Malicious Programs

Similar to motorists who travel at 10 miles per hour below the posted speed limit in the left-hand lane, programmers who deliberately create and distribute malicious computer programs don’t have a clue. They have a great deal of knowledge and expertise but they can’t seem to figure out how to function by simply following the rules. This article briefly explains how most computer viruses compromise vulnerable computers and how you can make your computer and valuable data much less vulnerable to a malicious executable or “virus.”

Malicious Executables

All malicious programs are “executable” files. On computers running MS-DOS or Windows based operating systems; .exe and .com are the common extensions for these files.


A Virus is a computer program created for the sole purpose of destroying data on your computer. The virus may destroy non-crucial files, or it may be programmed to erase all files. A virus can cause an infected computer to perform certain actions on certain dates or issue serious commands such as deleting your entire system registry, totally disabling the operation and booting up of your computer.

Viruses are distributed through executable files that we receive from friends, download off the Internet or even install ourselves. A virus will often come disguised as a Trojan which serves as the carrier for the virus.


A Trojan is a program that usually appears to be safe, but contains something harmful inside such as a worm or virus. You may download a game or an image, assuming that it’s harmless, but once you execute the file, the worm or virus goes to work. Sometimes they will simply annoy you, but many are specifically designed to cause severe damage to your system.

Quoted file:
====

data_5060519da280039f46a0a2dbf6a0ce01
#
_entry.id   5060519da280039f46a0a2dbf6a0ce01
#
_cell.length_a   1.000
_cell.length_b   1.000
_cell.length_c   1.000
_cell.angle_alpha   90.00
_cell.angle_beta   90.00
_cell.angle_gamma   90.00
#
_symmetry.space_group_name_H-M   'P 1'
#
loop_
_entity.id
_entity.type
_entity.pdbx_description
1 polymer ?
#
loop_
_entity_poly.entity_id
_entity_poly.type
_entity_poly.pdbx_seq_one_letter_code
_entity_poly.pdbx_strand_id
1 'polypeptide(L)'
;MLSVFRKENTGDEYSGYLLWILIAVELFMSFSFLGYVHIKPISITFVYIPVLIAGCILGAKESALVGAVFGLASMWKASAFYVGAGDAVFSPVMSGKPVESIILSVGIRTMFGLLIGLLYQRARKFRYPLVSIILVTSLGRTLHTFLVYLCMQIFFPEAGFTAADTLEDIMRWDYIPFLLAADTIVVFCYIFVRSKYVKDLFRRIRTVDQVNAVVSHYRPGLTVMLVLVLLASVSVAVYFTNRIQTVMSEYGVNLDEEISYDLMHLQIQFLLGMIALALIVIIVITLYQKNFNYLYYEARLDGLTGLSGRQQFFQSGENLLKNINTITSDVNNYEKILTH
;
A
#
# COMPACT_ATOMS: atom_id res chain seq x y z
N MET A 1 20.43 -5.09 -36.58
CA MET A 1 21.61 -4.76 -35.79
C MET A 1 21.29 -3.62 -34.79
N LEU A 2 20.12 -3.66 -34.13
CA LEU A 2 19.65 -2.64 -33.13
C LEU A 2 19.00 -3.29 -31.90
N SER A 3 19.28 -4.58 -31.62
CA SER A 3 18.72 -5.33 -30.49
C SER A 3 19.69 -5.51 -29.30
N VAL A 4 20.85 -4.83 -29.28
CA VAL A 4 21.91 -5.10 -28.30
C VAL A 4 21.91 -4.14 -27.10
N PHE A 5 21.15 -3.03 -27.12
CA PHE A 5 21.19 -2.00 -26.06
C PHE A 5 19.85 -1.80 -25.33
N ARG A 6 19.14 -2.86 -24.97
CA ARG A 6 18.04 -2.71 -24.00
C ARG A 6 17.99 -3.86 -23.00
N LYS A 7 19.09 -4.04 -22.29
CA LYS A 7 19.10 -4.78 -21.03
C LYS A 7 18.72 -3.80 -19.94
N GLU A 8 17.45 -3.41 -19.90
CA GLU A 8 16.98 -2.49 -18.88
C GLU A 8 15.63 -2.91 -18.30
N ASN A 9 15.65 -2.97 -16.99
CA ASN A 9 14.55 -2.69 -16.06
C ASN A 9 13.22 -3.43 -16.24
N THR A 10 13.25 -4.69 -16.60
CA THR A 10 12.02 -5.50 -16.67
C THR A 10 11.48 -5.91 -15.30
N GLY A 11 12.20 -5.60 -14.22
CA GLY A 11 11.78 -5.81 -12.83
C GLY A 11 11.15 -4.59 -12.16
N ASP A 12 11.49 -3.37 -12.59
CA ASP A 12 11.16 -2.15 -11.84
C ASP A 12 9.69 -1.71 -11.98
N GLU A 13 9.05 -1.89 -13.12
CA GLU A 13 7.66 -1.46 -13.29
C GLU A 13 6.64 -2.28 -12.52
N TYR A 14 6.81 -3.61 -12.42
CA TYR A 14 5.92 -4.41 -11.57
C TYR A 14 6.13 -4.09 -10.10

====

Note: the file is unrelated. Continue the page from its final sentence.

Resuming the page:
Worms operate a bit differently. These programs replicate themselves over and over again. Worms generally arrive through an email client. Machines become infected if the user accepts a Trojan file that contains a Worm in its payload. The majority of these programs are designed to exploit email address books stored on a mail server or hard drive. When you open a Trojan email attachment that contains a worm, the Trojan tells the worm file to propagate with all email addresses it finds and to email itself to each address, thus repeating the process.

The “Love Bug” is a good example of each of the above. It’s a Trojan because it arrives disguised as a “Love Letter” when it is actually carrying a harmful program. It’s a virus because once executed, it infects files on your computer, turning them into new Trojans. It’s a worm because it propagates itself by sending itself out to everyone listed in your email address book or IRC client.


Bacteria programs are simply designed to replicate themselves many times, thus causing a lack of resource or slowdown of the computer.


Spyware is usually designed to log marketing data from the computer and send it to a web-server which stores the information in a database. Because these programs are fairly easy to develop and distribute, they have become popular with identity thieves.


Similar to Spyware, Botnet applications are designed to copy software programs installed on individual computers and network computers within companies and organizations. Once a network has been exploited, the Master Botnet will usually command the Botnets that are located on the rest of the network and implement actions from the central server.

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